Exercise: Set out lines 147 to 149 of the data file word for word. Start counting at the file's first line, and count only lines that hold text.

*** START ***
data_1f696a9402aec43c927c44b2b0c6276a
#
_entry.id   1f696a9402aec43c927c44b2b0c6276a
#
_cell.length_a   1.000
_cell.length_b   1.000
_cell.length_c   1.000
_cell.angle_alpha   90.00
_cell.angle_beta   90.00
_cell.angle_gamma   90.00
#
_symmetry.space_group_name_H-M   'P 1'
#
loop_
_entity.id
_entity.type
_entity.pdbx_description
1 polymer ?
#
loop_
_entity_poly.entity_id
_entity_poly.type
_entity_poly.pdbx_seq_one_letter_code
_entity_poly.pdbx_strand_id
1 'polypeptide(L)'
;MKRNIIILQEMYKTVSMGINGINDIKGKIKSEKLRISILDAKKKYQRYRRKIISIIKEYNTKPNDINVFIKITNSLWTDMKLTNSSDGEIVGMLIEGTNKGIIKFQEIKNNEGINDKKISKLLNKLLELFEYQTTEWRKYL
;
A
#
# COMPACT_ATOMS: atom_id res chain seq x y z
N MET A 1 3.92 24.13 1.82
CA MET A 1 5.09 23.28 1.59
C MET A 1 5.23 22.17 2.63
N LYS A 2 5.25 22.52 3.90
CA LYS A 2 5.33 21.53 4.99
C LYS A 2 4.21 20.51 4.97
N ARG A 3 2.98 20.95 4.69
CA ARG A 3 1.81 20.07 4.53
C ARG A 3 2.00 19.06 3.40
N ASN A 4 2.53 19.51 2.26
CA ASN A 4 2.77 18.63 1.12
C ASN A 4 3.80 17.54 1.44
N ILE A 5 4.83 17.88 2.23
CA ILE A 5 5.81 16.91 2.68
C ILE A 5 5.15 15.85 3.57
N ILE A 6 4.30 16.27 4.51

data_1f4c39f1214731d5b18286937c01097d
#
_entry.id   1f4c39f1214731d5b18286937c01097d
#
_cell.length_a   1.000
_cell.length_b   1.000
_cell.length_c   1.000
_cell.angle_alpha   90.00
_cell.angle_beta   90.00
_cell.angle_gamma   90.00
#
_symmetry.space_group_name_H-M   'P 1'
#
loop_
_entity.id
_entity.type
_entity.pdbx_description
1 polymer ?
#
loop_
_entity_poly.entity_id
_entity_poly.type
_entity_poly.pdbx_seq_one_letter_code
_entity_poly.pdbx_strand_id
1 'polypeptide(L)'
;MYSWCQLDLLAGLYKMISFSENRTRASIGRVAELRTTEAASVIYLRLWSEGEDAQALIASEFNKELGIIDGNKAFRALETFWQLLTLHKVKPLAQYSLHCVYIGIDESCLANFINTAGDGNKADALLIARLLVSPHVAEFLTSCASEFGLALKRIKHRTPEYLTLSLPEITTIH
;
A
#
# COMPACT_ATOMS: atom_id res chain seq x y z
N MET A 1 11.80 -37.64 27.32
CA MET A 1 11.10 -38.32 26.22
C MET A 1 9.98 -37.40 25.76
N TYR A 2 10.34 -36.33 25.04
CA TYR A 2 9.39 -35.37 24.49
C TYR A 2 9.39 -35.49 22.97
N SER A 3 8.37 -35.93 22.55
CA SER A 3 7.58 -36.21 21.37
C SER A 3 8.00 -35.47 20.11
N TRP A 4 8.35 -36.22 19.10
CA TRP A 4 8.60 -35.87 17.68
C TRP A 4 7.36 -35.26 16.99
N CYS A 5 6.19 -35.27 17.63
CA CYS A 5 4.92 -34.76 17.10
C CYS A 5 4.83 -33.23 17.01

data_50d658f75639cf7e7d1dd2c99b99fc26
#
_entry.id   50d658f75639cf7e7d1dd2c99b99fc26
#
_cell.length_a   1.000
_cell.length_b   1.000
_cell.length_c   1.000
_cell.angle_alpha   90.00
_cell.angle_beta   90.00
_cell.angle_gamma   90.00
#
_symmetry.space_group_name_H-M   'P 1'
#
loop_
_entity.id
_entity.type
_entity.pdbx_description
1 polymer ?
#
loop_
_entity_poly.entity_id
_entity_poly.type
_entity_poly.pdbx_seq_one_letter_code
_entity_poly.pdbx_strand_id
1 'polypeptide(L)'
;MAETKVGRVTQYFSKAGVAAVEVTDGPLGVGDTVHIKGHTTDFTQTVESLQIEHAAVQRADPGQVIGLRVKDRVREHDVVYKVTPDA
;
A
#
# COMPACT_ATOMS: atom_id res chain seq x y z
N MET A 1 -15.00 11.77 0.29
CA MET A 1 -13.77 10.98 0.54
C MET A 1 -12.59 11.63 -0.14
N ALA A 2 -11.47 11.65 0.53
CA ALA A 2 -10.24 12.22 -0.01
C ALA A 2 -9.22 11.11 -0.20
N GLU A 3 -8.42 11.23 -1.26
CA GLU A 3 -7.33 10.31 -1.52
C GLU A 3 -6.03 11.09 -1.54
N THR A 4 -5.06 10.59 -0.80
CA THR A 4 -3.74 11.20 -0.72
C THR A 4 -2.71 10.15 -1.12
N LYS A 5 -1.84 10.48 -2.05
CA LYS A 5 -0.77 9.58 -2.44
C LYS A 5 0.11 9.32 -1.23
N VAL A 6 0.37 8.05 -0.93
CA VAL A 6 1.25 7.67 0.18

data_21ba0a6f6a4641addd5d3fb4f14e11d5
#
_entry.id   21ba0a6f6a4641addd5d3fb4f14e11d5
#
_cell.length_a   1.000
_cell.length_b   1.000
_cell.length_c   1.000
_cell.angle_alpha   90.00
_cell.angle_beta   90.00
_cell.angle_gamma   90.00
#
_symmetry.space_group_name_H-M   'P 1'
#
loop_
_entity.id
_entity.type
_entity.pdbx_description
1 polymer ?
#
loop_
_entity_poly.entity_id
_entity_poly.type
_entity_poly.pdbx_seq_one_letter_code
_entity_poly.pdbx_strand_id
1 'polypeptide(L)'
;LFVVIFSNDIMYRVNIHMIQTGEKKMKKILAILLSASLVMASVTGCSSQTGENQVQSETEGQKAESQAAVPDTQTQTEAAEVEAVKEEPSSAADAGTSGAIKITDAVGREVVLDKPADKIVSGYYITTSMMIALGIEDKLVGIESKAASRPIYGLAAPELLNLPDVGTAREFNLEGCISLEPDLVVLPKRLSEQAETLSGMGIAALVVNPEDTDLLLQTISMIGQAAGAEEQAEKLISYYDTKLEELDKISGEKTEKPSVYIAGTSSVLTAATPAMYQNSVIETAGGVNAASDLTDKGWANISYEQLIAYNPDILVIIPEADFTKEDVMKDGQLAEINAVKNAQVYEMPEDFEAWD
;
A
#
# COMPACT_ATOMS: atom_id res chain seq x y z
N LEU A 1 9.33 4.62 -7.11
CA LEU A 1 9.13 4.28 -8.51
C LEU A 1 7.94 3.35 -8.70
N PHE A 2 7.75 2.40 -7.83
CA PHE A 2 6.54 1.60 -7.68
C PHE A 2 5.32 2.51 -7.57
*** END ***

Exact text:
_cell.angle_beta   90.00
_cell.angle_gamma   90.00
#